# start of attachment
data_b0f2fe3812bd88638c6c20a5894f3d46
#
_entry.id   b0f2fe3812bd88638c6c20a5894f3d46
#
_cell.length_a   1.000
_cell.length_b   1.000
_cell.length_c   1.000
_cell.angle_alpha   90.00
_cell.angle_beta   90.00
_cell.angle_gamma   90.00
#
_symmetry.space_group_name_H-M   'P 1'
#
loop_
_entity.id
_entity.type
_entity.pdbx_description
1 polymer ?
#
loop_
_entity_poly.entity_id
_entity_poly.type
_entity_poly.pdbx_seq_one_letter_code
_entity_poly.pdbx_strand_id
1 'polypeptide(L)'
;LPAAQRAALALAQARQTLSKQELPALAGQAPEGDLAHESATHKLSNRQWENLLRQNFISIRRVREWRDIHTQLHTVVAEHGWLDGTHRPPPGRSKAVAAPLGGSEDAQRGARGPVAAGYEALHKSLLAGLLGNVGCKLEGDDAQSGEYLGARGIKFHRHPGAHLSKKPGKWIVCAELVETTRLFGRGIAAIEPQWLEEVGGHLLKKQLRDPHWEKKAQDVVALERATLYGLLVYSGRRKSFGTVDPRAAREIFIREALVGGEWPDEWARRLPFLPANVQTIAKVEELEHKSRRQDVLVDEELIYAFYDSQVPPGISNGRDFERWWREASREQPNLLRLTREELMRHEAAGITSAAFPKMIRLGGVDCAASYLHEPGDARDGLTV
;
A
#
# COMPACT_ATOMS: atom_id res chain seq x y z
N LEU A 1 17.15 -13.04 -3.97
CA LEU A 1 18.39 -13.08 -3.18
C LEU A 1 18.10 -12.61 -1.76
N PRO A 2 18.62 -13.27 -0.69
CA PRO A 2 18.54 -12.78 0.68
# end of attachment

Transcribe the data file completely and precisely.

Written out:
data_b0f2fe3812bd88638c6c20a5894f3d46
#
_entry.id   b0f2fe3812bd88638c6c20a5894f3d46
#
_cell.length_a   1.000
_cell.length_b   1.000
_cell.length_c   1.000
_cell.angle_alpha   90.00
_cell.angle_beta   90.00
_cell.angle_gamma   90.00
#
_symmetry.space_group_name_H-M   'P 1'
#
loop_
_entity.id
_entity.type
_entity.pdbx_description
1 polymer ?
#
loop_
_entity_poly.entity_id
_entity_poly.type
_entity_poly.pdbx_seq_one_letter_code
_entity_poly.pdbx_strand_id
1 'polypeptide(L)'
;LPAAQRAALALAQARQTLSKQELPALAGQAPEGDLAHESATHKLSNRQWENLLRQNFISIRRVREWRDIHTQLHTVVAEHGWLDGTHRPPPGRSKAVAAPLGGSEDAQRGARGPVAAGYEALHKSLLAGLLGNVGCKLEGDDAQSGEYLGARGIKFHRHPGAHLSKKPGKWIVCAELVETTRLFGRGIAAIEPQWLEEVGGHLLKKQLRDPHWEKKAQDVVALERATLYGLLVYSGRRKSFGTVDPRAAREIFIREALVGGEWPDEWARRLPFLPANVQTIAKVEELEHKSRRQDVLVDEELIYAFYDSQVPPGISNGRDFERWWREASREQPNLLRLTREELMRHEAAGITSAAFPKMIRLGGVDCAASYLHEPGDARDGLTV
;
A
#
# COMPACT_ATOMS: atom_id res chain seq x y z
N LEU A 1 17.15 -13.04 -3.97
CA LEU A 1 18.39 -13.08 -3.18
C LEU A 1 18.10 -12.61 -1.76
N PRO A 2 18.62 -13.27 -0.69
CA PRO A 2 18.54 -12.78 0.68